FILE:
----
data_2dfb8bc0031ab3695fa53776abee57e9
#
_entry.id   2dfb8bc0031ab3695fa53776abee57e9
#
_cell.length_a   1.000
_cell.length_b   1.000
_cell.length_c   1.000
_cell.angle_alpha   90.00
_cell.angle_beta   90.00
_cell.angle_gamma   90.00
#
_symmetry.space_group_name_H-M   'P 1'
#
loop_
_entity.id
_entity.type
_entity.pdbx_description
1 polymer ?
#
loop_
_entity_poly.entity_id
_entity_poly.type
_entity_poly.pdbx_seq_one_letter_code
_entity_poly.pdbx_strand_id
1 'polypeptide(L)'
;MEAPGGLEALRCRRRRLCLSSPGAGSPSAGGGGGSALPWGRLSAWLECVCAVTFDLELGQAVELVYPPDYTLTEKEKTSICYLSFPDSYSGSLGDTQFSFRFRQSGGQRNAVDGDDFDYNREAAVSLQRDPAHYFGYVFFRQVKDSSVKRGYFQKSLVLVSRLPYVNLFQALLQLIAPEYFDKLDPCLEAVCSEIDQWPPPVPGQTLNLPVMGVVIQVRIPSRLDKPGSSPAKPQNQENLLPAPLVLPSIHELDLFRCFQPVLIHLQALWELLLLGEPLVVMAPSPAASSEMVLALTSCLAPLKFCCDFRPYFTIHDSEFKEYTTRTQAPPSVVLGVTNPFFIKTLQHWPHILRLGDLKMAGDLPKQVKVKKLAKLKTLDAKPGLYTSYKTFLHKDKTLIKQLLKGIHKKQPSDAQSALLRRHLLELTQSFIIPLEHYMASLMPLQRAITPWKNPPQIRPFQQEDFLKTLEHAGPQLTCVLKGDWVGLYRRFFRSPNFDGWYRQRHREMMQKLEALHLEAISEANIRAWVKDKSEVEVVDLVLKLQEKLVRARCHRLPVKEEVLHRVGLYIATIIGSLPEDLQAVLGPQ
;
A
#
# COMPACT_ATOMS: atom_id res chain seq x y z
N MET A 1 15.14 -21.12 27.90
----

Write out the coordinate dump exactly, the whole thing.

data_2dfb8bc0031ab3695fa53776abee57e9
#
_entry.id   2dfb8bc0031ab3695fa53776abee57e9
#
_cell.length_a   1.000
_cell.length_b   1.000
_cell.length_c   1.000
_cell.angle_alpha   90.00
_cell.angle_beta   90.00
_cell.angle_gamma   90.00
#
_symmetry.space_group_name_H-M   'P 1'
#
loop_
_entity.id
_entity.type
_entity.pdbx_description
1 polymer ?
#
loop_
_entity_poly.entity_id
_entity_poly.type
_entity_poly.pdbx_seq_one_letter_code
_entity_poly.pdbx_strand_id
1 'polypeptide(L)'
;MEAPGGLEALRCRRRRLCLSSPGAGSPSAGGGGGSALPWGRLSAWLECVCAVTFDLELGQAVELVYPPDYTLTEKEKTSICYLSFPDSYSGSLGDTQFSFRFRQSGGQRNAVDGDDFDYNREAAVSLQRDPAHYFGYVFFRQVKDSSVKRGYFQKSLVLVSRLPYVNLFQALLQLIAPEYFDKLDPCLEAVCSEIDQWPPPVPGQTLNLPVMGVVIQVRIPSRLDKPGSSPAKPQNQENLLPAPLVLPSIHELDLFRCFQPVLIHLQALWELLLLGEPLVVMAPSPAASSEMVLALTSCLAPLKFCCDFRPYFTIHDSEFKEYTTRTQAPPSVVLGVTNPFFIKTLQHWPHILRLGDLKMAGDLPKQVKVKKLAKLKTLDAKPGLYTSYKTFLHKDKTLIKQLLKGIHKKQPSDAQSALLRRHLLELTQSFIIPLEHYMASLMPLQRAITPWKNPPQIRPFQQEDFLKTLEHAGPQLTCVLKGDWVGLYRRFFRSPNFDGWYRQRHREMMQKLEALHLEAISEANIRAWVKDKSEVEVVDLVLKLQEKLVRARCHRLPVKEEVLHRVGLYIATIIGSLPEDLQAVLGPQ
;
A
#
# COMPACT_ATOMS: atom_id res chain seq x y z
N MET A 1 15.14 -21.12 27.90